Intel Capital led a $17 million Series A investment round in Israeli fabless semiconductor company TriEye. Founded in 2016, TriEye developed sensing technology that will allow Advanced Driver Assistance Systems (ADAS) and autonomous vehicles to enhance vision capabilities under common adverse weather (fog, dust) and low-light or night-time conditions.
Other investors in the round include Marius Nacht, the co-founder of Check Point Software Technologies, and existing investor Grove Ventures, headed by TriEye chairman Dov Moran, the inventor of the USB flash drive and co-founder of M-Systems. TriEye has raised over $20 million since it was founded, including a seed investment of $3 million led by Grove Ventures in November 2017.
Sign up for our free weekly newsletterSubscribe
The company’s product, the TriEye Raven, is an affordable HD Short-Wave-Infra-Red (SWIR) camera in a miniaturized format, which supports easy in-vehicle mounting behind the car’s windshield, TriEye said in a statement. Its primary target market is the automotive industry, but TriEye says its technology is highly applicable to a wide range of other sectors, including mobile, industrial, security and optical inspection.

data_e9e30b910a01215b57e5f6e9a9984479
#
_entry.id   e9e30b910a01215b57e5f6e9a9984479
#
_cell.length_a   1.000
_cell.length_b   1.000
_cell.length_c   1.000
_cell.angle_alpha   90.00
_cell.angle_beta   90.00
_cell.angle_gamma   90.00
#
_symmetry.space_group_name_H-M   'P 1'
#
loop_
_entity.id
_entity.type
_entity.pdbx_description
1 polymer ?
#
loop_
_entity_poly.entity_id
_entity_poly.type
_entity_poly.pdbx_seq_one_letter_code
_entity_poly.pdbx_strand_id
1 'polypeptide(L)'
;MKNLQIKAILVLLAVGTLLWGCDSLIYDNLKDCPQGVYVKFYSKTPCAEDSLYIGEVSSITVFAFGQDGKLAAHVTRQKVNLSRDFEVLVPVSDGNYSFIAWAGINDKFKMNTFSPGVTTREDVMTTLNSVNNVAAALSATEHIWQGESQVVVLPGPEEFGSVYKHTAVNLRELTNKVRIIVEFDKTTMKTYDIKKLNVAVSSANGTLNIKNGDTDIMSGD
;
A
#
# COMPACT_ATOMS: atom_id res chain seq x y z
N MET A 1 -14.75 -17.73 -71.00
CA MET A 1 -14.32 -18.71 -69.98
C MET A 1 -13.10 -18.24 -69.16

TriEye’s technology is based on nearly a decade of advanced nano-photonics research by Professor Uriel Levy at the Hebrew University in Jerusalem. Levy, who serves as TriEye CTO, co-founded the company alongside Avi Bakal, its CEO, and Omer Kapach (VP R&D).
Intel Capital Israel’s Managing Director Yair Shoham, who joined TriEye’s board, said in a statement, “As the automotive industry transitions to autonomous driving, demand for sensor technologies is expected to grow rapidly. TriEye technology has the potential to enhance traditional camera functionalities by increasing performance in low visibility conditions in a way that complements vision-based camera sensor technologies.”
Bakal said, “Low visibility conditions such as fog, darkness and dust, and hazards such as black ice on the road, are some of the main contributors to injuries and fatalities in car crashes. In the US alone, around 21 percent of all vehicle crashes – nearly 1.2 million annually – are weather-related and often involve low visibility. Our mission is to save lives, reduce risks of accidents in these kinds of safety-critical conditions and do this in a very cost efficient way.”